Thursday, December 3, 2020

Intel shows micro-ring modulators, all-silicon photodetectors, multi-lambda lasers

Intel showcased a number of advancements in the field of optical interconnects, advancing its long-term ambition to bring optical I/O directly into silicon packages. During a virtual Intel Labs day presentatio, the company demonstrated advances in key technology building blocks, including with light generation, amplification, detection, modulation, complementary metal-oxide semiconductor (CMOS) interface circuits and package integration. 

Key technology building blocks showcased:

  • Micro-ring modulators: Conventional silicon modulators take up too much area and are costly to place on IC packages. By developing micro-ring modulators, Intel has miniaturized the modulator by a factor of more than 1,000, thereby eliminating a key barrier to integrating silicon photonics onto a compute package.
  • All-silicon photodetector: For decades, the industry has believed silicon has virtually no light detection capability in the 1.3-1.6um wavelength range. Intel showcased research that proves otherwise. Lower cost is one of the main benefits of this breakthrough.
  • Integrated semiconductor optical amplifier: As the focus turns to reducing total power consumption, integrated semiconductor optical amplifiers are an indispensable technology, made possible with the same material used for the integrated laser.
  • Integrated multi-wavelength lasers: Using a technique called wavelength division multiplexing, separate wavelengths can be used from the same laser to convey more data in the same beam of light. This enables additional data to be transmitted over a single fiber, increasing bandwidth density.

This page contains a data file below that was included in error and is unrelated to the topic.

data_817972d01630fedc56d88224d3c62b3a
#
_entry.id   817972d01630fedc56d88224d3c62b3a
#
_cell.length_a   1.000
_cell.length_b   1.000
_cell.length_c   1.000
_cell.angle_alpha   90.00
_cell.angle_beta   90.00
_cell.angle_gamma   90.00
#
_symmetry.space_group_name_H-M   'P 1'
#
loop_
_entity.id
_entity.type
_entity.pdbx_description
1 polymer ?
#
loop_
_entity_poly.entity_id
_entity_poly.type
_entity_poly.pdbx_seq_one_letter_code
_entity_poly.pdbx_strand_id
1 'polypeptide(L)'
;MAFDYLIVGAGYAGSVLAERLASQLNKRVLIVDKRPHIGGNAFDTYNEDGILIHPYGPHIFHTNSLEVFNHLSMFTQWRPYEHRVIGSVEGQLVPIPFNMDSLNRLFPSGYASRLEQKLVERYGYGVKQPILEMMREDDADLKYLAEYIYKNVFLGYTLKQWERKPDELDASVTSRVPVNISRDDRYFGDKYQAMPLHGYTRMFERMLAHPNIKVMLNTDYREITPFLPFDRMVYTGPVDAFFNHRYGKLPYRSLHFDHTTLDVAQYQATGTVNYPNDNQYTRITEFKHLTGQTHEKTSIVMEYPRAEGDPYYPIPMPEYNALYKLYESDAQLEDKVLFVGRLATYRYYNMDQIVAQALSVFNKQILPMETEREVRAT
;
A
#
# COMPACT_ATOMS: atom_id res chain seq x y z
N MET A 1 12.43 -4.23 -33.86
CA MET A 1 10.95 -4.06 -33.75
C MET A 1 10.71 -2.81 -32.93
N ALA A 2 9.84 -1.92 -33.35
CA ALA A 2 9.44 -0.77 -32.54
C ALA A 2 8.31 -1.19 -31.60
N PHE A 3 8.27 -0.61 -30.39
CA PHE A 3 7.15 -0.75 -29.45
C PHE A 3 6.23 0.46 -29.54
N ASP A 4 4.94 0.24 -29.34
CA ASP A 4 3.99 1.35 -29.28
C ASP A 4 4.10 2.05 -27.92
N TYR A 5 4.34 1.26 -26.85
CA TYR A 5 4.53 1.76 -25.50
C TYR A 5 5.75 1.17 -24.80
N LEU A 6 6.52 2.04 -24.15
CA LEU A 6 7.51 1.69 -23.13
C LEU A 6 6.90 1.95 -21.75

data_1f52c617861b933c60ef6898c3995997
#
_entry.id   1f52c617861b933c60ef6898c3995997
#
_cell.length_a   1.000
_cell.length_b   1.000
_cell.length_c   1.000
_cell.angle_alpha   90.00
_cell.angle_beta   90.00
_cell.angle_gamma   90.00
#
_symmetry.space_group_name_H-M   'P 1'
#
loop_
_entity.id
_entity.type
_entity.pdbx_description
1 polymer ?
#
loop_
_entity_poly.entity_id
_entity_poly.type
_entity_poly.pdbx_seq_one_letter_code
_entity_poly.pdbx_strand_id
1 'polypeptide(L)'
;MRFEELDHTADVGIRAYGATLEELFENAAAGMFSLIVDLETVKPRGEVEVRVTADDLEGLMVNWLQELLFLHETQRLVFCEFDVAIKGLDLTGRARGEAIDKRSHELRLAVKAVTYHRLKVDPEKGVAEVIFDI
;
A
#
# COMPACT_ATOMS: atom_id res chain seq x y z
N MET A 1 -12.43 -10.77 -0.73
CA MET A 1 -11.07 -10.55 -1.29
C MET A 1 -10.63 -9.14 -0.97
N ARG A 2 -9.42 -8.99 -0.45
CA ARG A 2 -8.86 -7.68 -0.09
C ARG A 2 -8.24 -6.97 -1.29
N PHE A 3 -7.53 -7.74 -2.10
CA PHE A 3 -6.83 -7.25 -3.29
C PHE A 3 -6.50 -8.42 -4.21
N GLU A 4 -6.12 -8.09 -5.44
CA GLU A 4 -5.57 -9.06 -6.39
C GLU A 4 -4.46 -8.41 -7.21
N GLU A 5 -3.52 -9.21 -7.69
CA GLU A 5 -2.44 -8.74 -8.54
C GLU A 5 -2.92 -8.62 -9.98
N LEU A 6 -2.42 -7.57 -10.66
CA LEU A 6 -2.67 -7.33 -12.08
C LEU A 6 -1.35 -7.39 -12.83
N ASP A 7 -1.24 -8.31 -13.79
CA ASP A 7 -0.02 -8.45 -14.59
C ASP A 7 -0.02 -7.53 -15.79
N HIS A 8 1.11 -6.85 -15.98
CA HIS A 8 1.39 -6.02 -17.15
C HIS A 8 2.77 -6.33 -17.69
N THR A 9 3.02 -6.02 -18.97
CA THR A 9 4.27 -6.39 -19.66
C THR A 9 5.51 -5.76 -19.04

• Integration: By tightly integrating silicon photonics and CMOS silicon through advanced packaging techniques, we can gain three benefits: lower power, higher bandwidth and reduced pin count. Intel is the only company that has demonstrated integrated multi-wavelength lasers and semiconductor optical amplifiers, all-silicon photodetectors, and micro-ring modulators on a single technology platform tightly integrated with CMOS silicon. This research breakthrough paves the path for scaling integrated photonics.

Intel said these advancements will enable future architectures that are more disaggregated, with multiple functional blocks such as compute, memory, accelerators and peripherals spread throughout the entire network and interconnected via optical and software in high-speed and low-latency links.

“We are approaching an I/O power wall and an I/O bandwidth gap that will dramatically hinder performance scaling. The rapid progress Intel is making in integrated photonics will enable the industry to fully re-imagine data center networks and architectures that are connected by light. We have now demonstrated all of the critical optical technology building blocks on one silicon platform, tightly integrated with CMOS silicon. Our research on tightly integrating photonics with CMOS silicon can systematically eliminate barriers across cost, power and size constraints to bring the transformative power of optical interconnects to server packages,” stated James Jaussi, senior principal engineer and director of PHY Lab, Intel Labs.

Without such advancements, Intel warns the industry will soon reach the practical limits of electrical I/O performance - what it calls an "I/O power wall".